Trade Study

Have you ever been in those situations where you had many options to solve a problem? You were confused on which option will be the most optimum solution, because each option had its own pros and cons. Now let’s extend that situation to the engineering context. For instance, when you are thinking of manufacturing a car, you may care about the safety, cost and top speed, but the significance of these factors individually is likely unique. This is when a trade study comes into the picture.

A trade study, also known as a trade-off analysis, is a method used for making a decision between competing options and identifying the most balanced solution considering all the contributing factors such as measures of effectiveness, acceptance criterias, requirements, etc.

Furthermore:

  1. Informal trade studies are frequently performed mentally to make decisions, but formal trade studies help in objectively removing bias from certain options and refining the decision.
  2. These studies are the most useful when there are many different options and attributes, each of which holding unique significance, that must be considered for making a decision. For instance, when selecting a drone you may care about weight, flight duration, and cost, but each of these factors have unique significance.

A trade study  compares a number of  different solutions to see whether and how well they satisfy a particular set of criteria. Each solution is characterized by a set of measures of effectiveness (MOE’s) that corresponds to evaluation criteria and has a calculated value or value distribution. The MOE’s for a given solution is then evaluated using an objective function, and the results for each alternative are compared to select a preferred solution.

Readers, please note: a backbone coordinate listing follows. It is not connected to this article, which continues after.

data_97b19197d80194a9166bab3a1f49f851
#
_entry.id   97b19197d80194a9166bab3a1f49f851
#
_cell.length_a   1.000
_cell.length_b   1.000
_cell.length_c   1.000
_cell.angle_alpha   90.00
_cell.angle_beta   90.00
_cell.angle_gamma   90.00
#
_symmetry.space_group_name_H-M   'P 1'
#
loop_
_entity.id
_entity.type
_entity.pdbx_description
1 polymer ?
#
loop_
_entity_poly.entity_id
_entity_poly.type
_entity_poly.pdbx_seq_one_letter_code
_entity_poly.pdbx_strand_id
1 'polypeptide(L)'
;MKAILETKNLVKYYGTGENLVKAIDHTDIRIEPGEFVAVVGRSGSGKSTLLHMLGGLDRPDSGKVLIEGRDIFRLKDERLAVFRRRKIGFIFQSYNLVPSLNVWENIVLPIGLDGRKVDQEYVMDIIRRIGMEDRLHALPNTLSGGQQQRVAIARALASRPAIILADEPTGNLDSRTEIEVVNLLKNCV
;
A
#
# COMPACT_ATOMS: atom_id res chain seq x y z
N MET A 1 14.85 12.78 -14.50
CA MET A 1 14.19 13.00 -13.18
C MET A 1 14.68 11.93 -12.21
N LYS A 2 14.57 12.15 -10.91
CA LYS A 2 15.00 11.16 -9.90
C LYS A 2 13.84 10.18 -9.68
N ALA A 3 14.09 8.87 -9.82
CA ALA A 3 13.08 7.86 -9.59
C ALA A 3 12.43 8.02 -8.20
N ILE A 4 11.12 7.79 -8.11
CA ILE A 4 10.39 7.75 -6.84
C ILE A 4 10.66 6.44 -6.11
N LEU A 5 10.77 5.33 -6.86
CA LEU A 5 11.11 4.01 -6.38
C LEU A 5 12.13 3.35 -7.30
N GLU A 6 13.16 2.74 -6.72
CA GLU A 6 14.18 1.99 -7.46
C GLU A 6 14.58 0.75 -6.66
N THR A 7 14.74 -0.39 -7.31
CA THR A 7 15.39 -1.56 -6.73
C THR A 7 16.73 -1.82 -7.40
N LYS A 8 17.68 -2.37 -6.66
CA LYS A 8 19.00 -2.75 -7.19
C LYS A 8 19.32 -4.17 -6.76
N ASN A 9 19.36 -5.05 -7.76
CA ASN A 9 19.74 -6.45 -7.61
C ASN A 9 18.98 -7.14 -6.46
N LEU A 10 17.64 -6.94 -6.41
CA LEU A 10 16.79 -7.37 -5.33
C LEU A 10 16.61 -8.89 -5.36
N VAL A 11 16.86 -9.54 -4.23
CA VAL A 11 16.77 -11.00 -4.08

For the purpose of this article our system of interest is a drone and the objective chosen is to figure out the most favorable combination of parts for a drone system which will be used for cinematography application based on our requirements. 

A drone that will be used for any cinematography application will be expected to have great maneuverability, battery backup and camera quality. Hence, the parts that we will be taking under consideration are the battery, the camera and the frame. We will be comparing parts of similar technical specifications (which led to our confusion in selecting these parts) but different attributes such as, mass and cost.

The scope of our experiment is expressed using the following image and table: 

a.  The figure below shows the parts whose option combination is to be decided :

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b.  The table below shows the value of attributes of each part with respect to the options under consideration :

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Also, to further optimize our desired results, we must define some boundaries for our attributes in the form of requirements, an example is shown below :

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Trade Study Process:

For this process, we will be following the undermentioned flowchart showing the process stepwise :



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  • We will be performing a trade study in the MagicDraw tool using Cameo Simulation Toolkit, to figure out which combination of parts will be the perfect combination for our desired application. 

To setup the tool for our system’s trade study, we need to enable a few optional properties within the tool :

    • Enable “Use Requirement Terms Glossary” (as shown below) :
      • Go to Options → Project → General → Use Requirement Terms Glossary [true]
      • This allows us to extract constraints from requirements automatically
  • Enable “Initialize Empty Values to 0” (as shown below) :
    • Go to Options → Project / Environment (depends upon the version of the tool) → Simulation → Initialize Empty Values to 0 [true]
    • When a value property has no default value, the value will be initialized to 0 value. (For simulation)

 

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Now we begin,

  1. Create a new BDD showing the system and the parts on which trade study needs to be performed as well as the requirements. (as shown below) and apply required Rollup Pattern (cost and mass in this instance)to the system block (as shown below)

              a. Right click on the system block → tools → Apply Rollup Pattern → Create value properties and redefine → Select Pattern block (as required) → OK